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Understanding your diagnosis
If you do receive a cancer diagnosis, your medical team will explain the next steps. Several factors will determine the course of treatment recommended to you.
Factors affecting how your cancer is treated can include:
- The location of the primary (original) tumour
- The size of the tumour
- The aggressiveness of your cancer: how quickly the cells are dividing and increasing
- Whether the cancer has spread to your lymph nodes in your immune system
- Whether the cancer has spread to any other part of your body (known as ‘metastasised’)
UNDERSTANDING WHAT YOUR DOCTORS MEAN
Your doctors will use a system called TNM to describe your cancer. This involves grading several of the aspects above.
T stands for ‘tumour’, and is graded on tumour size from 0 to 4 (with 0 the smallest and 4 the largest)
N stands for ‘lymph nodes’, and is graded on how much the cancer has spread to your lymph nodes from 0 to 3 (with 0 being the least and 3 being the most)
M stands for ‘metastasis’, and is graded on whether the cancer has spread from the original location to other parts of the body. This is graded with either a 0 (hasn’t spread) or a 1 (has spread).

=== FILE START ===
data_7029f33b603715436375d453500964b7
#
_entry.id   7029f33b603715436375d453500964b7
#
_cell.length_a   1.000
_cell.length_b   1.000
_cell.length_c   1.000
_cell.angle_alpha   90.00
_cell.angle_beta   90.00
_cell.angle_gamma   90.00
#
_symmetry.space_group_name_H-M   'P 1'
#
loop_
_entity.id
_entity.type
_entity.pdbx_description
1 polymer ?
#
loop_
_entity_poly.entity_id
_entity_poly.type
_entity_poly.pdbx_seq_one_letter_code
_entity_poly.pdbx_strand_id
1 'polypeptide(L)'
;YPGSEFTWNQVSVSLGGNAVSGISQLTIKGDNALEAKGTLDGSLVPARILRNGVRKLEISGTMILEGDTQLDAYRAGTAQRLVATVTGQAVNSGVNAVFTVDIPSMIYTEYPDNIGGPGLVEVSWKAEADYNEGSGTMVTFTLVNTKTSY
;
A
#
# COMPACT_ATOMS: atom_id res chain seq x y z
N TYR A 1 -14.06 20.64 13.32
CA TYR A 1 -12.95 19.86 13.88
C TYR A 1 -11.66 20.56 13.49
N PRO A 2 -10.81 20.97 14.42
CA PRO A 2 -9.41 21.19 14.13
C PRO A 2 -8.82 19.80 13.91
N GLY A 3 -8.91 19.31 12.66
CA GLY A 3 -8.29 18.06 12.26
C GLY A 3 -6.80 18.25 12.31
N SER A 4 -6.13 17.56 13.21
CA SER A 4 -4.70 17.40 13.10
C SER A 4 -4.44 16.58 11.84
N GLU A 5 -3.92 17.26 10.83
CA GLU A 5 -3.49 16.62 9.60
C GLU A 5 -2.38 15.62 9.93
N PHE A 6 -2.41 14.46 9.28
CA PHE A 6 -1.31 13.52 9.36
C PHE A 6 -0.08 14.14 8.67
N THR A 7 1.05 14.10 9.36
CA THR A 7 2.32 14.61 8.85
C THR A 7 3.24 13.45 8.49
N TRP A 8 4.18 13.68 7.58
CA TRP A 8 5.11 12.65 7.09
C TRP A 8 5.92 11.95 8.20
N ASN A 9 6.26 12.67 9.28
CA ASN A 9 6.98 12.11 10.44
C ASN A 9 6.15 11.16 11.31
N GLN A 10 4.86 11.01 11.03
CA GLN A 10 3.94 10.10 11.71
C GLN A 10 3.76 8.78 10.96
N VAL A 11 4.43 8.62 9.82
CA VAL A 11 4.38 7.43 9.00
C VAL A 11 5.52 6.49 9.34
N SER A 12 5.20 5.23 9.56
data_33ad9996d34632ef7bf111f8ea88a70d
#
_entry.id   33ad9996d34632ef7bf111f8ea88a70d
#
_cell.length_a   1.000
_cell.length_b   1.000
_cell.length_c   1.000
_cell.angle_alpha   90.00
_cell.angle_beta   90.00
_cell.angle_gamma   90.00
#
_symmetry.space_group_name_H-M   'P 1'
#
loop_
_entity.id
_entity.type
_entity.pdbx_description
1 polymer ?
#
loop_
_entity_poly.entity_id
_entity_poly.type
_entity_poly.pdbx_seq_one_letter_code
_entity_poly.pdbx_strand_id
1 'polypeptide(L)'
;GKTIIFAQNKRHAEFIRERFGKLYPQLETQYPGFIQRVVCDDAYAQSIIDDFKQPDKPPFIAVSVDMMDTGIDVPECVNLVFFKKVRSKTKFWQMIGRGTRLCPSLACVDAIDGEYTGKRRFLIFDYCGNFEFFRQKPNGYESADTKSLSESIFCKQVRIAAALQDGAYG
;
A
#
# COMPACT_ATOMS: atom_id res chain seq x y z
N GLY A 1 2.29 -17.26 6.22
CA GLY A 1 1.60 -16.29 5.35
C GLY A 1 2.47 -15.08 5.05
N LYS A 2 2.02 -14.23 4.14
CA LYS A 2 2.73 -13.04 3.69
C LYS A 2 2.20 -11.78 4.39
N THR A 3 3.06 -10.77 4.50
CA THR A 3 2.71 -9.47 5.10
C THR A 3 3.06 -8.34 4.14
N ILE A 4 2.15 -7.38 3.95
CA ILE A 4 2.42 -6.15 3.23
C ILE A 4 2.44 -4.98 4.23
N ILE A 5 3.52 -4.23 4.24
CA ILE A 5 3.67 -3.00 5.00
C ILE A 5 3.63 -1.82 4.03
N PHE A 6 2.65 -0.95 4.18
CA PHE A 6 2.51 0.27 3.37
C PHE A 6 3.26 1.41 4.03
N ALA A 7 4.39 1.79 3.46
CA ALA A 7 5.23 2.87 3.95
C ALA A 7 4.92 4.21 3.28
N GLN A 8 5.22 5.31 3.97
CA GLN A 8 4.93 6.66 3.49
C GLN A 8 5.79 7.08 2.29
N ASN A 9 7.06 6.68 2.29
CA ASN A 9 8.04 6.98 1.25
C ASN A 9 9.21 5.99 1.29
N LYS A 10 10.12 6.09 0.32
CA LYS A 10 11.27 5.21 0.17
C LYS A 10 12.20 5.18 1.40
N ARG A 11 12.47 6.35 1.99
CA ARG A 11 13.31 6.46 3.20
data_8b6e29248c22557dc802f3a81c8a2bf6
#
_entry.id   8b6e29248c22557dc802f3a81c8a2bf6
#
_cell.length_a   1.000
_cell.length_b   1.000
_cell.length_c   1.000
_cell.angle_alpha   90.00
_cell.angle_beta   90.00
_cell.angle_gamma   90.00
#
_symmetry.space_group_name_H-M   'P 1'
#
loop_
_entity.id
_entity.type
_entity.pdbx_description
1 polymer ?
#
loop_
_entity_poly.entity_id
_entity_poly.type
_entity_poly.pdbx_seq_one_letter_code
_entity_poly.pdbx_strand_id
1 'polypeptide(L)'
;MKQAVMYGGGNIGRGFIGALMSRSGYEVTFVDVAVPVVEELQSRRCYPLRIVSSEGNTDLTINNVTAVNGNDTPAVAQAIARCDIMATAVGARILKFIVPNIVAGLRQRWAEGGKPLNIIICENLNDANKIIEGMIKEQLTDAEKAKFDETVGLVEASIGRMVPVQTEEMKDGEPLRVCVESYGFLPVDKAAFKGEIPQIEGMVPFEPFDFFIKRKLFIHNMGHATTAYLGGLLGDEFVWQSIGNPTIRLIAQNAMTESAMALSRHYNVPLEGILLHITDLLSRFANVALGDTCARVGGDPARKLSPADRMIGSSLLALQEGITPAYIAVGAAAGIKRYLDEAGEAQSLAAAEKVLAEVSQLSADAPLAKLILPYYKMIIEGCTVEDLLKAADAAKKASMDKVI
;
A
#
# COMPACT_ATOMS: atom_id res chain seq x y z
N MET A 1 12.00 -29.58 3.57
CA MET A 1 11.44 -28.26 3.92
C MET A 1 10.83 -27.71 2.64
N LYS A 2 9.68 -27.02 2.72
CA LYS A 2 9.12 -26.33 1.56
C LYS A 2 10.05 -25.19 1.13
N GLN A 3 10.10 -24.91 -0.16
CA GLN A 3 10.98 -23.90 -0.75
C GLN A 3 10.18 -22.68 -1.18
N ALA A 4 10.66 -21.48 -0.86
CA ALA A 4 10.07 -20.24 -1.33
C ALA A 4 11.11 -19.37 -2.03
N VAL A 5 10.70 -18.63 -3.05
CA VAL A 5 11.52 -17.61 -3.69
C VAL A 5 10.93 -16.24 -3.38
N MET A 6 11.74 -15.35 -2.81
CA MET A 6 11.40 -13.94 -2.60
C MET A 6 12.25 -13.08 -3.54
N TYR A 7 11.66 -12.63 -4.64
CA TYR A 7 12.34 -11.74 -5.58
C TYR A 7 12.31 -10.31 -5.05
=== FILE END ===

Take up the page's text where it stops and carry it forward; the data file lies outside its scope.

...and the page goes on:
For example, a patient may have a diagnosis of T1 N1 M0. There are other letters used to further describe factors in the state of your cancer while setting your treatment, but it is unlikely your doctor will go into that much depth with you.
Your medical team will also look at the cancer cells to see how quickly they are dividing and growing – this tells them how aggressive the tumour is.
Once your medical team understands what they are dealing with, they should help you in understanding it too. If there is any part of your diagnosis that you don’t understand, be sure to ask your doctors and nurses for more information. Knowing what to expect and what your options are is important as you head into the treatment stage.
There is lots of help available though and we have compiled a list of useful resources which will guide you through the support that is available to patients and their families.